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Accessibility statement

This site has been designed from the ground up to be as accessible as we can possibly make it. All pages should conform with WCAG AA. We didn't just stop at those guidelines from the W3C though - we follow all industry best practices. We hope we have made every possible effort to ensure that this site is as accessible as possible no matter what disabilities you might suffer, your choice of browser or the speed of your connection (we know not every person has broadband!), but if we have missed something please let us know.

Steps we have taken

Valid, semantic mark-up

Not only is our code valid but it is also semantically correct:

  • we don't use tables for layout;
  • our heading, lists and paragraphs are marked up correctly; and
  • we don't use any in-line styling - everything is handled by our CSS


AccessKeys are simply keyboard shortcuts to specific resources (e.g. a web page). They allow users who do not or can not use a mouse to access important links via a combination of key strokes. They were introduced in 1999 and quickly achieved near-universal browser support.

Some users might be looking for our AccessKeys. Sadly, after lengthy debate over this issue it seems that whilst AccessKeys are a great idea in principle, implementing them brings with it the possibility that they either:

  • will not be available to all users;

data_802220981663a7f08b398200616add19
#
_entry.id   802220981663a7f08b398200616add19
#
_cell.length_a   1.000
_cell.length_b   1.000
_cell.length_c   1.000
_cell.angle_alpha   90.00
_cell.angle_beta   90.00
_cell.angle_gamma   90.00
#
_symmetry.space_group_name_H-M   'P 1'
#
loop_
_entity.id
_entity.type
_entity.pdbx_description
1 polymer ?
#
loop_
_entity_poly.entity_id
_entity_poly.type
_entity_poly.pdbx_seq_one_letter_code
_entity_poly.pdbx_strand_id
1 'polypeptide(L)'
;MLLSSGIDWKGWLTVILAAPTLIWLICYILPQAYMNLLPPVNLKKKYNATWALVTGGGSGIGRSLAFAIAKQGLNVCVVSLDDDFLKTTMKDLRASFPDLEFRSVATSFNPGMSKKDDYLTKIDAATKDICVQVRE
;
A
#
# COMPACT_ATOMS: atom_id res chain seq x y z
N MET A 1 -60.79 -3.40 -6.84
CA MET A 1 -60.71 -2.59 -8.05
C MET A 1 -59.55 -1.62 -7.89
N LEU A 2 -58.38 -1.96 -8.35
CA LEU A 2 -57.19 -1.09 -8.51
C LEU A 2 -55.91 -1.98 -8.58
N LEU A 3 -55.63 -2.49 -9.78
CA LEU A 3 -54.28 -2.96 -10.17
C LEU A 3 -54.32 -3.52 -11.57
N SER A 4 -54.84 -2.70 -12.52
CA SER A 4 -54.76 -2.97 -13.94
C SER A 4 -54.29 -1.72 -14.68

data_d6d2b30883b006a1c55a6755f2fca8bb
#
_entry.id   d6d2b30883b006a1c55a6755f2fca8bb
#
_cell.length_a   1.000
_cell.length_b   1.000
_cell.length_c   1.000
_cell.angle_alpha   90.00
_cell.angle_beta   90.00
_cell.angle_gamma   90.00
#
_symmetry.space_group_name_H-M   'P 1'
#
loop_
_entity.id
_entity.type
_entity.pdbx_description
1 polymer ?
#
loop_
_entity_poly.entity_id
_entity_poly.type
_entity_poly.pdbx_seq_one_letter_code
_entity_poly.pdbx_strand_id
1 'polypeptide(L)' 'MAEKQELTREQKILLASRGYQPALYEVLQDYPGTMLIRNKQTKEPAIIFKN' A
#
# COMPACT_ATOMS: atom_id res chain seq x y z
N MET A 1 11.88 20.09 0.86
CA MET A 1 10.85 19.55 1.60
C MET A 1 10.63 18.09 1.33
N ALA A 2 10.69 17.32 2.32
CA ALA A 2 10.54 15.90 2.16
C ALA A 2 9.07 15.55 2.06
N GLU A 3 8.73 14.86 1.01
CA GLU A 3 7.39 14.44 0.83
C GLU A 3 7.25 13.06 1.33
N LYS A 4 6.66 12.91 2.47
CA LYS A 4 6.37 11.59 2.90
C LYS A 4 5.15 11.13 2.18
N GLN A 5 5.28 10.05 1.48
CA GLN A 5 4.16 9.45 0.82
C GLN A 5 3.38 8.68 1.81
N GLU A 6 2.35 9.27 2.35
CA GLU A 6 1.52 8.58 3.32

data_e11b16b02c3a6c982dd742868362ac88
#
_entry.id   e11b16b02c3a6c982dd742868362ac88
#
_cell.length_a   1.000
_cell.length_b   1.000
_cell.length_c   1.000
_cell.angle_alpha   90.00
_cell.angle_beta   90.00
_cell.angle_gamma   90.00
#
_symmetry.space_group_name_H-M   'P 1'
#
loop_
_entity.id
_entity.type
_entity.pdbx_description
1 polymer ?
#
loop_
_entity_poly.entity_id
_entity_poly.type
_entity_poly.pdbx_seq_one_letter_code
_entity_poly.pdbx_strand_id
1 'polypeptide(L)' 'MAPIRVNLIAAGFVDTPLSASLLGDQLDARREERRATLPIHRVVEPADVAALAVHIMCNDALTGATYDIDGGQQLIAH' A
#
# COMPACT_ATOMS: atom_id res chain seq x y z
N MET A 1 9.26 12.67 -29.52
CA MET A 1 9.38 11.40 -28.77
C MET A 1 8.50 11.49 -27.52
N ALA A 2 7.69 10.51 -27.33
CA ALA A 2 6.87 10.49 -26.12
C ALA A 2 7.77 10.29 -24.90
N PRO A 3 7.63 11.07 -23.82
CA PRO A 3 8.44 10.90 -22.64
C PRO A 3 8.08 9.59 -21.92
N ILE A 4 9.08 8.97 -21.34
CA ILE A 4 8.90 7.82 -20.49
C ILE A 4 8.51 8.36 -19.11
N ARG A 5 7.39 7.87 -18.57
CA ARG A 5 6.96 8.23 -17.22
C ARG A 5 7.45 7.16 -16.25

• will be accessed differently depending on the browser choice of the user;
  • the keystroke combination chosen by the website author may conflict with a reserved keystroke combination in an existing browser, adaptive technology or future user agent.

In short, implementing AccessKeys could actually cause more accessibility problems than they solve.

The W3C have acknowledged the short-coming of the existing AccessKeys implementation and are deprecating (retiring) the attribute for a device independent alternative in XHTML 2. For more information regarding this debate please read Wikipedia: Access Key.


Where applicable all links have TITLE attributes, which describe the link and its destination in greater detail, and links are written to make sense out of context.


All images used in this site include descriptive ALT attributes. Where the image is used for purely decorative purposes we have included null ALT attributes.

Visual Design

Simius Web uses only cascading style sheets (CSS) for visual layout. In addition to avoiding using tables to layout the page this means you may use your browser settings to customise how you view the site according to your own preferences. For example - relative font sizes have been used, compatible with the user-specified "text size" options in visual browsers.

Even if your browser does not support style sheets the content of each page will still be readable even if it is not as pretty as intended.


We have constructed this site according to the WCAG AA standard from the Web Accessibility Initiative (WAI). Automated and manual checks have been carried out to ensure these standards along with a whole host of other Internet best-practices have been adhered to.

Accessibility Queries

If you have any difficulties using our site please send an email to let us know. It would be helpful if your email contained the following:

  • the URL(s) (web-address) of the page(s) that you are having difficulties with
  • the nature of your disability
  • a description of the difficulty you are encountering

If you have a solution to suggest, please feel free to do so!

Contact us at:

info at
or via our contact form.